In Economically Depressed Lod, Youth at Risk Gain Tools for Work and Life

“Train up a child in the way he should go, and even when he is old, he will not depart from it.” Proverbs 22:6 (The Israel Bible™)

Israel’s centrally located, mixed Jewish and Arab city of Lod is known for its depressed economy, dilapidated environment, and crime and drug abuse. Yet 25 young men have been granted a ticket out of this vicious cycle through a successful vocational program called “Youthbuild Israel”. This program, based on “Youthbuild International”, is funded by the Israeli government and Meir Panim charity organization.

“Participants range in age from 18-24 and are both Jewish and Arab,” explained Goldie Sternbuch, Director of Overseas Relations for Meir Panim, to Breaking Israel News. “They have been thoroughly evaluated to ensure that they are motivated and capable to succeed in the program and ultimately break out of the challenging lives they have lived.”

Through providing vocational training to adolescents who have dropped out of formal education, live in areas with poor economies, have limited job opportunities, and experience negative and dysfunctional environments, this program transforms the lives of at-risk youth and rebuilds their communities.

Program participants learn gardening skills (Courtesy of Meir Panim)

Sternbuch shared with Breaking Israel News two stories about the students. Igor (pseudonym) immigrated to Israel from the Ukraine when he was still a young child. His mother made sure that he knew he was “an unwanted accident”. The only person to show him love was his grandmother, who died when he was just 11. Igor left his dysfunctional home and lived with friends, at a hostel and sometimes on the streets.

He joined a gang involved with crime and drugs.

Since joining the vocational program, Igor is working hard to acquire skills for a profession which would support him in dignity. He is very invested in the program and wishes to build a healthy, normative family which he can support and sustain. Today, Igor lives with and takes care of his father, who is sick with cancer.

Avi (pseudonym), an only child, never knew his father, who died when Avi was an infant. He was raised by several foster families because his mother is chronically ill with AIDS  and in need of support herself. He now lives in a cousin’s house, so dilapidated that they had to pass through the harsh winter with broken windows. Only at the end of the winter did the municipality give them new windows as they could not afford to fix them themselves.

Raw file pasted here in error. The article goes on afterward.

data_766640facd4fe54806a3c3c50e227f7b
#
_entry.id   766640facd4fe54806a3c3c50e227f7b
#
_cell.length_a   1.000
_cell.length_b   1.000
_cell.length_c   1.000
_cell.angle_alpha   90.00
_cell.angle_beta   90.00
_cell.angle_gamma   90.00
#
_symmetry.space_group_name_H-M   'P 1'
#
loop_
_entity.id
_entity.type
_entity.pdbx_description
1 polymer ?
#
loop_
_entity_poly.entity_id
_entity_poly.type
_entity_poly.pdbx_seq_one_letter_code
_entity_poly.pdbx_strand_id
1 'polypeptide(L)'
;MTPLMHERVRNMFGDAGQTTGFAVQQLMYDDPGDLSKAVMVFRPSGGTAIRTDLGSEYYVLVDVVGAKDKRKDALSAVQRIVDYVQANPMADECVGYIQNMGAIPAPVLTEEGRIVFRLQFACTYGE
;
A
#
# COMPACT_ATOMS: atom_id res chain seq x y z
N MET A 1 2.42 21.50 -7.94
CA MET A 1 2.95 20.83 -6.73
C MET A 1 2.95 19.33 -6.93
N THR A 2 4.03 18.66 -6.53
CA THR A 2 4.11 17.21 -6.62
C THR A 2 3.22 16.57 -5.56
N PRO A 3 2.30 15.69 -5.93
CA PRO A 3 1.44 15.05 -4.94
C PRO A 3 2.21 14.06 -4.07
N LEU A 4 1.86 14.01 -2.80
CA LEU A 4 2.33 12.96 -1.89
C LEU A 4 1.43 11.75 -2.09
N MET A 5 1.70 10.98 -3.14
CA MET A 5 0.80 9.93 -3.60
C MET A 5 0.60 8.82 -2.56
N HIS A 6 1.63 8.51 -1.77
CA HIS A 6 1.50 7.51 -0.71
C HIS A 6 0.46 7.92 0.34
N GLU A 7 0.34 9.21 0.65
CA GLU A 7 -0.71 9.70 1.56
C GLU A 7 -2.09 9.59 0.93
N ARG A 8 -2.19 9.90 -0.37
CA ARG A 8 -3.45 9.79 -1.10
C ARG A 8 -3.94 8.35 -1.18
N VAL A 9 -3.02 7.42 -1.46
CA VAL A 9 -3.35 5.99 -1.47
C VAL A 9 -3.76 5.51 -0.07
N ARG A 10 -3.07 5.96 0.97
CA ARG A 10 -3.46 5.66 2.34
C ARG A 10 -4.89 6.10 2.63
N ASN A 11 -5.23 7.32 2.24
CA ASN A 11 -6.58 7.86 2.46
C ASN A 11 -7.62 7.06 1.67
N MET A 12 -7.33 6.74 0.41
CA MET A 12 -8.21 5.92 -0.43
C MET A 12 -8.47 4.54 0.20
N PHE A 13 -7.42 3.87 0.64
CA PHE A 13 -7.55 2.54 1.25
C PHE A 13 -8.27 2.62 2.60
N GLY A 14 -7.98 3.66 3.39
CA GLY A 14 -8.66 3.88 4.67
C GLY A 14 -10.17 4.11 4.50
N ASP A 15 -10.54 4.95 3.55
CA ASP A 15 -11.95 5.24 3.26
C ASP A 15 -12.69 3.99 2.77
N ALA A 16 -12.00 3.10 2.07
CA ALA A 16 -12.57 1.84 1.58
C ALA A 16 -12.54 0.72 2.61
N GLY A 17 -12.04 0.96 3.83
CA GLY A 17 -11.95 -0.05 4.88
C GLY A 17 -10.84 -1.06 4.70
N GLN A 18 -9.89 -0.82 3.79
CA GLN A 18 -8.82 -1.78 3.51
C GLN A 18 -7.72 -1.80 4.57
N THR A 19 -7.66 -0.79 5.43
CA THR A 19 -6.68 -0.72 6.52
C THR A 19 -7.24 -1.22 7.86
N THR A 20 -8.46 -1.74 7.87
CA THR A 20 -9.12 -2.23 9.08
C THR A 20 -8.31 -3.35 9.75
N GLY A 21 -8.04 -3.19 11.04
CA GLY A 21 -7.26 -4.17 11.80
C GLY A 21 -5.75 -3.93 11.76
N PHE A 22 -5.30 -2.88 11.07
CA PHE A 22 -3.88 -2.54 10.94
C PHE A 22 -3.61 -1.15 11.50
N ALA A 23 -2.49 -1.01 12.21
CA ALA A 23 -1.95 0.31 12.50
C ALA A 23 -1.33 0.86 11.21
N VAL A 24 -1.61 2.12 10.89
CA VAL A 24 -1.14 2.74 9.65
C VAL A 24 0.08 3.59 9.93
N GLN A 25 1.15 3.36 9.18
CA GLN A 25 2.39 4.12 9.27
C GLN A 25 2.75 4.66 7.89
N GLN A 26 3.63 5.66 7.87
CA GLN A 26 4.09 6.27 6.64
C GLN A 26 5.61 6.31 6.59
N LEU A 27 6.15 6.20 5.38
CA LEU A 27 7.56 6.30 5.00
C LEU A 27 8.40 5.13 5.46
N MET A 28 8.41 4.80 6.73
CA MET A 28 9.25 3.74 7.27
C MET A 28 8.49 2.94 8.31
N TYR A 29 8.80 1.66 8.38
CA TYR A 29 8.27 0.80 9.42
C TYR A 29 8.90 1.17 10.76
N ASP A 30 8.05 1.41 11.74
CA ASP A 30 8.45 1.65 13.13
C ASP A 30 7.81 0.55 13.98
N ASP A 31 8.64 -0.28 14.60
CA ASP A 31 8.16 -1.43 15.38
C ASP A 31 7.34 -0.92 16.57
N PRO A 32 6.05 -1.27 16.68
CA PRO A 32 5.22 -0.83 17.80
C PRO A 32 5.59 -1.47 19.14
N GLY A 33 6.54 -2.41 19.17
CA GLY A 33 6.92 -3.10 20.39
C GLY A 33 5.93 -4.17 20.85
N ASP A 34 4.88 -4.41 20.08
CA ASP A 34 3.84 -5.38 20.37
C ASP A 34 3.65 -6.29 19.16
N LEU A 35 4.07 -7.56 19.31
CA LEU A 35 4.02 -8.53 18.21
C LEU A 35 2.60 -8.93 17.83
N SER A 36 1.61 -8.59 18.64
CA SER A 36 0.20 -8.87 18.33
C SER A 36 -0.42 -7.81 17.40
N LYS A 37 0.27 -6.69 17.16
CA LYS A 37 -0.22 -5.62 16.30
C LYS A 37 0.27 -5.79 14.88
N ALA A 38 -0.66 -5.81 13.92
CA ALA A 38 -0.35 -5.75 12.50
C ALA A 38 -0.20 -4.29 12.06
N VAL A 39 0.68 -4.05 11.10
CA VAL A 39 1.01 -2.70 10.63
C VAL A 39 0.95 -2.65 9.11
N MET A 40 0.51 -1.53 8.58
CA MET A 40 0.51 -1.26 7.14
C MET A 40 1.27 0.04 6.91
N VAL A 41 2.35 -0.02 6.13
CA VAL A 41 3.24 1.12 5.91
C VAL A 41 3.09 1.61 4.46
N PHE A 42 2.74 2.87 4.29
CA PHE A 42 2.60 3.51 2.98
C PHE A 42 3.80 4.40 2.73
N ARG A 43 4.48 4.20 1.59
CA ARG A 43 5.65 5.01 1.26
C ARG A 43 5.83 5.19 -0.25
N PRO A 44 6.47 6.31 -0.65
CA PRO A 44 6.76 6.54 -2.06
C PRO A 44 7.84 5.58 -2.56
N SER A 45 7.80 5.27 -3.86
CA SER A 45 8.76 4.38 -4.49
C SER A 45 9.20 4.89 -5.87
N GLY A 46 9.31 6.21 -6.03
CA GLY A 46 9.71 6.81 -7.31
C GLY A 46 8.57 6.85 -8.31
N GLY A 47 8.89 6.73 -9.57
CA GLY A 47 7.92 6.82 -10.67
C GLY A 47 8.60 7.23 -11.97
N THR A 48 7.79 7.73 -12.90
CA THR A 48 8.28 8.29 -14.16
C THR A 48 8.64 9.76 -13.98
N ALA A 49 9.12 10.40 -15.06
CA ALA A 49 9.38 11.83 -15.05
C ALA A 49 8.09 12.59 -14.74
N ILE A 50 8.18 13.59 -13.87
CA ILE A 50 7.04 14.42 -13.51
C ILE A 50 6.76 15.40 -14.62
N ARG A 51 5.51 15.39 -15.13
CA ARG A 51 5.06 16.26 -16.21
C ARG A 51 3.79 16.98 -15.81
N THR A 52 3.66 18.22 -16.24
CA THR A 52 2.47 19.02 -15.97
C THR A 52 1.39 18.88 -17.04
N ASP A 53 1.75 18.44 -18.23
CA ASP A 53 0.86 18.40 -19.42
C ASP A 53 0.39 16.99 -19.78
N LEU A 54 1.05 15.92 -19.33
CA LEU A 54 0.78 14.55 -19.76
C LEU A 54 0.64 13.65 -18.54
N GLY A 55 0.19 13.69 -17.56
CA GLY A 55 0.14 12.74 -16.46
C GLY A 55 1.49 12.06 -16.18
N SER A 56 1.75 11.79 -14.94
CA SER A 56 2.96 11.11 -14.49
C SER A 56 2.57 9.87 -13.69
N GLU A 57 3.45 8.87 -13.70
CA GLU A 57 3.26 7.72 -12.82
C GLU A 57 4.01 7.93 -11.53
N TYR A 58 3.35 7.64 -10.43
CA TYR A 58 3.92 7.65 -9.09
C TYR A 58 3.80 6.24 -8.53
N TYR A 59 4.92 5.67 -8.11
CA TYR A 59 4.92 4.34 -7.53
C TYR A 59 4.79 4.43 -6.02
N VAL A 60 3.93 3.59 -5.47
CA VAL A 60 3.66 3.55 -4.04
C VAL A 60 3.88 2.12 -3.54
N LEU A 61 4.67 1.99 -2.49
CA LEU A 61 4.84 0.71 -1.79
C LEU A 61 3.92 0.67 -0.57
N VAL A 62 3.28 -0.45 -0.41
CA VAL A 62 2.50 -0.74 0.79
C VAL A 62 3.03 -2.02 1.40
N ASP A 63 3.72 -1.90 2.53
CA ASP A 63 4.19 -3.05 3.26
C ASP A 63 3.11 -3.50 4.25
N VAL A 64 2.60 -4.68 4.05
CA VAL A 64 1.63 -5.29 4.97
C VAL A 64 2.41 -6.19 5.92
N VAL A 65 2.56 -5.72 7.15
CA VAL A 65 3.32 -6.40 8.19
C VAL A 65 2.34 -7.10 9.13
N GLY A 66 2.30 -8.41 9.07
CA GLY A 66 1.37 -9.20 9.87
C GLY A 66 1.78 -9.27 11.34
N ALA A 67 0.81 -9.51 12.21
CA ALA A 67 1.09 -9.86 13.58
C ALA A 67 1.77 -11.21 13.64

Since joining “Youthbuild Israel”, he consistently works very hard to succeed and reach a point where he can support his family properly. His dream is to become an engineer, just like his father was. He is very loved among the group and has gained the positive reputation as being a person always ready to help others.

Israel’s Minister of Welfare and Social Services Haim Katz publicly stated that the “Youthbuild Israel” program would revolutionize the government’s approach to “thousands of young people who remain without the tools to build an independent life.”

“Youthbuild Israel” program participants. (Courtesy Meir Panim)

Once a student completes the course, which includes auto mechanic training, recreational sports, gardening, trauma therapy and counseling to develop self-esteem and provide life skills, Hertz Rent-a-Car has agreed to hire them. “This is a holistic program to incorporate the students back into mainstream society in a productive way,” explained Sternbuch.

“The goal is to have these youth leave the cycle of poverty, dysfunction, isolation, and their severe emotional and physical issues and give them not only tools to fix cars but also tools for life so that they may become productive members of society.”

After decades of neglect, Lod is a city under repair and this program is part of that process. Students are also required to do community service and repair the environment in which they live. “A past statistic found that out of 17,000 children living in Lod, 5,000 are identified as children at-risk,” said Sternbuch. “Meir Panim feels that we must do all that we can to bring normalcy to the lives of these youth so that they may thrive and prosper in Israeli society.”

To help Israel’s youth at-risk, please visit here.